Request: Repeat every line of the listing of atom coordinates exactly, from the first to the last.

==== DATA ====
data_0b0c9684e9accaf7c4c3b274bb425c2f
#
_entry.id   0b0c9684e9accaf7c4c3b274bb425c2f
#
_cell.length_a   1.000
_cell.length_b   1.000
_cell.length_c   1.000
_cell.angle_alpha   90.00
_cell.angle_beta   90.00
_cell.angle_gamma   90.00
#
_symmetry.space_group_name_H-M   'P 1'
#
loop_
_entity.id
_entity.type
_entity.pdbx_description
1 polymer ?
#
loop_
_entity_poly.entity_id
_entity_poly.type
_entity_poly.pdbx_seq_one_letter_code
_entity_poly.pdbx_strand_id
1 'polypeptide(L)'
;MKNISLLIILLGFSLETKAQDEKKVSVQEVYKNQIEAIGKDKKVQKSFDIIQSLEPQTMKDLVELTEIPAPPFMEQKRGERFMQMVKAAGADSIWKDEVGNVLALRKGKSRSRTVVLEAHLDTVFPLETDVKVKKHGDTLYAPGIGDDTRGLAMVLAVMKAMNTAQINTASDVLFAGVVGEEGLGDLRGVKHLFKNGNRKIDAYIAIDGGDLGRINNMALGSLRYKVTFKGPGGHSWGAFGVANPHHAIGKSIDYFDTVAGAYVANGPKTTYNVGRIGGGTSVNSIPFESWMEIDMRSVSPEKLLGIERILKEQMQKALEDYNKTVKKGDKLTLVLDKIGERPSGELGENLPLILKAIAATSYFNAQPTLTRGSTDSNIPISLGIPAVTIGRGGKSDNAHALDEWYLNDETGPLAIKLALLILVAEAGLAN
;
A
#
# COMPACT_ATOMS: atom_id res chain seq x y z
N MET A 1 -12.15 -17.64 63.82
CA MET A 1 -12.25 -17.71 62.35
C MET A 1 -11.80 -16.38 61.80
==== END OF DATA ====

data_0b0c9684e9accaf7c4c3b274bb425c2f
#
_entry.id   0b0c9684e9accaf7c4c3b274bb425c2f
#
_cell.length_a   1.000
_cell.length_b   1.000
_cell.length_c   1.000
_cell.angle_alpha   90.00
_cell.angle_beta   90.00
_cell.angle_gamma   90.00
#
_symmetry.space_group_name_H-M   'P 1'
#
loop_
_entity.id
_entity.type
_entity.pdbx_description
1 polymer ?
#
loop_
_entity_poly.entity_id
_entity_poly.type
_entity_poly.pdbx_seq_one_letter_code
_entity_poly.pdbx_strand_id
1 'polypeptide(L)'
;MKNISLLIILLGFSLETKAQDEKKVSVQEVYKNQIEAIGKDKKVQKSFDIIQSLEPQTMKDLVELTEIPAPPFMEQKRGERFMQMVKAAGADSIWKDEVGNVLALRKGKSRSRTVVLEAHLDTVFPLETDVKVKKHGDTLYAPGIGDDTRGLAMVLAVMKAMNTAQINTASDVLFAGVVGEEGLGDLRGVKHLFKNGNRKIDAYIAIDGGDLGRINNMALGSLRYKVTFKGPGGHSWGAFGVANPHHAIGKSIDYFDTVAGAYVANGPKTTYNVGRIGGGTSVNSIPFESWMEIDMRSVSPEKLLGIERILKEQMQKALEDYNKTVKKGDKLTLVLDKIGERPSGELGENLPLILKAIAATSYFNAQPTLTRGSTDSNIPISLGIPAVTIGRGGKSDNAHALDEWYLNDETGPLAIKLALLILVAEAGLAN
;
A
#
# COMPACT_ATOMS: atom_id res chain seq x y z
N MET A 1 -12.15 -17.64 63.82
CA MET A 1 -12.25 -17.71 62.35
C MET A 1 -11.80 -16.38 61.80